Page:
You know The Art League offers classes in painting, drawing, ceramics, fiber arts, sculpture, jewelry, and every other medium under the sun.
Did you know there’s also a class in crime-solving?
Forensic artist Joe Mullins teaches “Mystery Solved: Facial Reconstruction” evenings at The Art League. Students start with only a cast skull, and over seven weeks, they reconstruct a mystery face bit by bit.
How does it work?
Like lots of other classes at The Art League, achieving a proper likeness starts with anatomy. In this case, that means building up layers of muscle and tissue on top of the cast skull, like in the video above. Add in details using other information — age, sex, ancestry — and a picture begins to emerge.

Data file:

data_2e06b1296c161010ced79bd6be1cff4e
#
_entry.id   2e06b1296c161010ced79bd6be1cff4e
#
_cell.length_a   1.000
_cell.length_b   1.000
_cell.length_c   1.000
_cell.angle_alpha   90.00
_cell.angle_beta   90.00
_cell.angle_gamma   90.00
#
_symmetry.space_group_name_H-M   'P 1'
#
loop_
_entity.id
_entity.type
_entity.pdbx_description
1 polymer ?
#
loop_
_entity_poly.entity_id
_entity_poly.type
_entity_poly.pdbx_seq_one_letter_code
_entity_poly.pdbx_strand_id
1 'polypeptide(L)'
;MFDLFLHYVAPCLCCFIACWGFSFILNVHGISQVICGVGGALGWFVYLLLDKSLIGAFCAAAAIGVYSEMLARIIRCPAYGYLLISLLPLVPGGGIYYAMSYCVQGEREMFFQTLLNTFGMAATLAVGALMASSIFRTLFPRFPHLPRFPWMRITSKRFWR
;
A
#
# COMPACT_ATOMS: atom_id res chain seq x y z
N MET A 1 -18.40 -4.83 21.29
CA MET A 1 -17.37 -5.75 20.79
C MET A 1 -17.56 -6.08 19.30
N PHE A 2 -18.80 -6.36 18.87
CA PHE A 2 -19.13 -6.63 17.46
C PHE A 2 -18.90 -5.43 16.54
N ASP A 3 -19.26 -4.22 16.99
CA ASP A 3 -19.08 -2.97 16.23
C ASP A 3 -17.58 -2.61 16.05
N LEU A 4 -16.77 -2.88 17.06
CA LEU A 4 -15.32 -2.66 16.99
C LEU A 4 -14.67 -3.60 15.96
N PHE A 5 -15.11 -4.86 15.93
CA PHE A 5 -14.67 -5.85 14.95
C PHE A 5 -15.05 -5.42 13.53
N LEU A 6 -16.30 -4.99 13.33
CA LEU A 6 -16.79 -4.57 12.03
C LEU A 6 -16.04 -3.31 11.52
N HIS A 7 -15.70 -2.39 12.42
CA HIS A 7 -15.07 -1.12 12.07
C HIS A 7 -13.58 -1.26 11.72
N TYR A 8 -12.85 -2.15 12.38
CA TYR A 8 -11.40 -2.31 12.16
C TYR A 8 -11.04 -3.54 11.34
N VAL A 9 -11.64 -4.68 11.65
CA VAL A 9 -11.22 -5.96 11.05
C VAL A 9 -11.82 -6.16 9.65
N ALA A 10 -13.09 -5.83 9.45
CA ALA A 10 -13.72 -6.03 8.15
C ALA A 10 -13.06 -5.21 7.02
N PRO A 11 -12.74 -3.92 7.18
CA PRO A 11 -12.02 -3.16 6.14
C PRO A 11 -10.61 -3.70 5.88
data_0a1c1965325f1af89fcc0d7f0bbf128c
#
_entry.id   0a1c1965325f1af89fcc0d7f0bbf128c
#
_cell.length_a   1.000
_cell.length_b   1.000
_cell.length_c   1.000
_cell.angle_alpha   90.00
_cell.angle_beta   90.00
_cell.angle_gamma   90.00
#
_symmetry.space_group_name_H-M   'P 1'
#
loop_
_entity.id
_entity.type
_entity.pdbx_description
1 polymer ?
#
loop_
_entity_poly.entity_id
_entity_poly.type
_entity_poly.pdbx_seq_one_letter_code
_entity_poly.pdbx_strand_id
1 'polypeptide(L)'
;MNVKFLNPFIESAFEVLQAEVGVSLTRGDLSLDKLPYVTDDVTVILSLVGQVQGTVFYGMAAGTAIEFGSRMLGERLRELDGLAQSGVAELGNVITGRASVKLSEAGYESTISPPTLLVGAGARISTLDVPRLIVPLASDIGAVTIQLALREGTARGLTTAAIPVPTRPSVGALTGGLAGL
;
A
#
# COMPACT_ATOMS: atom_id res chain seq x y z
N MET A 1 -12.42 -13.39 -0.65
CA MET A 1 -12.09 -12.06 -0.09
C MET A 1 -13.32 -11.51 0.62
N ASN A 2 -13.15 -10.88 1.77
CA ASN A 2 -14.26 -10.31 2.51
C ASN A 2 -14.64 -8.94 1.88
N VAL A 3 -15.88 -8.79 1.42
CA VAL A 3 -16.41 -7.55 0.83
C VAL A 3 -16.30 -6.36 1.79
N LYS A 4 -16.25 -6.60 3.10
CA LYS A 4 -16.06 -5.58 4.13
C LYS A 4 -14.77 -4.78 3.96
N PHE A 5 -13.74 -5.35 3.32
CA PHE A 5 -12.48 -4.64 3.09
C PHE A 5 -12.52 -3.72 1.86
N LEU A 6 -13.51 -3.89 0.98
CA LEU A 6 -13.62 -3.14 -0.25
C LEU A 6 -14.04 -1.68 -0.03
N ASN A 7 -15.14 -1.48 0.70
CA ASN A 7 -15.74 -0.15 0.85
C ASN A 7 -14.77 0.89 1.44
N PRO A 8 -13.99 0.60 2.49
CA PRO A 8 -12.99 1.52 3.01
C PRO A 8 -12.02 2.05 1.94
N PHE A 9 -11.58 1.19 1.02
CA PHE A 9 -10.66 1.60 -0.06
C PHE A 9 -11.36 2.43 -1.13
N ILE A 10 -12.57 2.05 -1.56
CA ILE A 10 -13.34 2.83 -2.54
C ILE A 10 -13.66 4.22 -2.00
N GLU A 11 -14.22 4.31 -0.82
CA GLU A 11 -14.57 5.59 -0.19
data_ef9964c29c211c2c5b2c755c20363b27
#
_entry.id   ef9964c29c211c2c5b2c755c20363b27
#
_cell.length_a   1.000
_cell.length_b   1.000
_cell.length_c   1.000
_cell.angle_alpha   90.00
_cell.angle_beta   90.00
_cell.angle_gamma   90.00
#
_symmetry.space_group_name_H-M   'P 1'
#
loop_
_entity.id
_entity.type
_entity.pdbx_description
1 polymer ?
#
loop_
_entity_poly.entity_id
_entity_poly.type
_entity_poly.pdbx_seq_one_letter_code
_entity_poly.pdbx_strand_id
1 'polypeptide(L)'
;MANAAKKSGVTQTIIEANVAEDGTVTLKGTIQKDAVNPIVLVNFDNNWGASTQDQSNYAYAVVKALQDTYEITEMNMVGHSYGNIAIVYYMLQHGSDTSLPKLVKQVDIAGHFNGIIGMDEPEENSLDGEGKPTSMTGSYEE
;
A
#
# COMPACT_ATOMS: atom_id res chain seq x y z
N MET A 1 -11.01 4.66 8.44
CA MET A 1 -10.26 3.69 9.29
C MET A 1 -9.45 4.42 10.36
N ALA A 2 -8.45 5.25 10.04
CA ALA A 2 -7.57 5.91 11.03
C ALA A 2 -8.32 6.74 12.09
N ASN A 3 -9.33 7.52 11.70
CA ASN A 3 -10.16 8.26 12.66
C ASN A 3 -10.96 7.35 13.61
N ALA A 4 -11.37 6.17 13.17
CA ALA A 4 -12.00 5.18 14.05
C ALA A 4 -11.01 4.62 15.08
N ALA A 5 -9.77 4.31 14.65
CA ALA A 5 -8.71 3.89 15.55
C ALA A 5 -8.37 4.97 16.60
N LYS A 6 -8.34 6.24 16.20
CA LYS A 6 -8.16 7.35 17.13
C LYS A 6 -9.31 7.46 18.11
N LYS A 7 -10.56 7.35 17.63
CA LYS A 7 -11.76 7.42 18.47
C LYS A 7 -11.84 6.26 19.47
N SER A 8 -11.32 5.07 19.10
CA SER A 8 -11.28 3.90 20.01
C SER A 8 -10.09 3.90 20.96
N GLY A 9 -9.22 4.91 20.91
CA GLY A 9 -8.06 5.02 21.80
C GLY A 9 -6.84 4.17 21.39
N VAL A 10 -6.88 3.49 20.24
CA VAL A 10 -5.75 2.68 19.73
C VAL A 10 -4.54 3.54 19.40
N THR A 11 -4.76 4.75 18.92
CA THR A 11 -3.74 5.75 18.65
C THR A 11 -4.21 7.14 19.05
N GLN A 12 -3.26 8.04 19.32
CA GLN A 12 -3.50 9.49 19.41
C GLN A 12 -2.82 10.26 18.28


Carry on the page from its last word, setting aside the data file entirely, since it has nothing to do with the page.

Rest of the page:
Why do we do it?
Forensic facial reconstruction is useful for solving mysteries both ancient and modern. For his work as a Forensic Imaging Specialist at the National Center for Missing & Exploited Children, Mullins helps identify unknown crime victims. (See this New York Times article about how his New York workshop created faces to match to murder victims.) He’s also reconstructed a 2,500-year-old mummy’s face.
“Mystery Solved: Facial Reconstruction” is offered in the Fall, Winter, and Spring.